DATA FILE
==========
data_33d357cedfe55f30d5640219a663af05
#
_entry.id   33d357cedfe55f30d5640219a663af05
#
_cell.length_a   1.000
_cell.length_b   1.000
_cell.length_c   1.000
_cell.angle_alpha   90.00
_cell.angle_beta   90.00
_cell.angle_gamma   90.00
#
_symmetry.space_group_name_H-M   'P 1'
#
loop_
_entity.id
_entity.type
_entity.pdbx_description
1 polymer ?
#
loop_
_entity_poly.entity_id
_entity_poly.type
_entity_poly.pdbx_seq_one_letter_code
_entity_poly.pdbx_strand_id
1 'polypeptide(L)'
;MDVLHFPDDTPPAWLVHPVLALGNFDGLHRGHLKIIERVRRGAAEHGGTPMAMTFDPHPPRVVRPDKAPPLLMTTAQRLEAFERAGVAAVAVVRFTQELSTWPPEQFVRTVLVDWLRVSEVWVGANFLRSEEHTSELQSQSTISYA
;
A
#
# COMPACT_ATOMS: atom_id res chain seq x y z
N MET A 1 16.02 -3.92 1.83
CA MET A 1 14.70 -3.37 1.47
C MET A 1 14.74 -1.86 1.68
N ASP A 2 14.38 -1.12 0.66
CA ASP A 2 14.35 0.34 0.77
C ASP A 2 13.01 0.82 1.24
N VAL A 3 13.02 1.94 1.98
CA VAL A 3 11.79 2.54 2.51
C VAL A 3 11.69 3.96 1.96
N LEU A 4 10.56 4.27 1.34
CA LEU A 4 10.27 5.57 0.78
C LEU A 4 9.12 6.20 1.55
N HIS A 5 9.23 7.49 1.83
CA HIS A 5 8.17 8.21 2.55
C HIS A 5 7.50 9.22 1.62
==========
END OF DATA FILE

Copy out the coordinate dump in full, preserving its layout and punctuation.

data_33d357cedfe55f30d5640219a663af05
#
_entry.id   33d357cedfe55f30d5640219a663af05
#
_cell.length_a   1.000
_cell.length_b   1.000
_cell.length_c   1.000
_cell.angle_alpha   90.00
_cell.angle_beta   90.00
_cell.angle_gamma   90.00
#
_symmetry.space_group_name_H-M   'P 1'
#
loop_
_entity.id
_entity.type
_entity.pdbx_description
1 polymer ?
#
loop_
_entity_poly.entity_id
_entity_poly.type
_entity_poly.pdbx_seq_one_letter_code
_entity_poly.pdbx_strand_id
1 'polypeptide(L)'
;MDVLHFPDDTPPAWLVHPVLALGNFDGLHRGHLKIIERVRRGAAEHGGTPMAMTFDPHPPRVVRPDKAPPLLMTTAQRLEAFERAGVAAVAVVRFTQELSTWPPEQFVRTVLVDWLRVSEVWVGANFLRSEEHTSELQSQSTISYA
;
A
#
# COMPACT_ATOMS: atom_id res chain seq x y z
N MET A 1 16.02 -3.92 1.83
CA MET A 1 14.70 -3.37 1.47
C MET A 1 14.74 -1.86 1.68
N ASP A 2 14.38 -1.12 0.66
CA ASP A 2 14.35 0.34 0.77
C ASP A 2 13.01 0.82 1.24
N VAL A 3 13.02 1.94 1.98
CA VAL A 3 11.79 2.54 2.51
C VAL A 3 11.69 3.96 1.96
N LEU A 4 10.56 4.27 1.34
CA LEU A 4 10.27 5.57 0.78
C LEU A 4 9.12 6.20 1.55
N HIS A 5 9.23 7.49 1.83
CA HIS A 5 8.17 8.21 2.55
C HIS A 5 7.50 9.22 1.62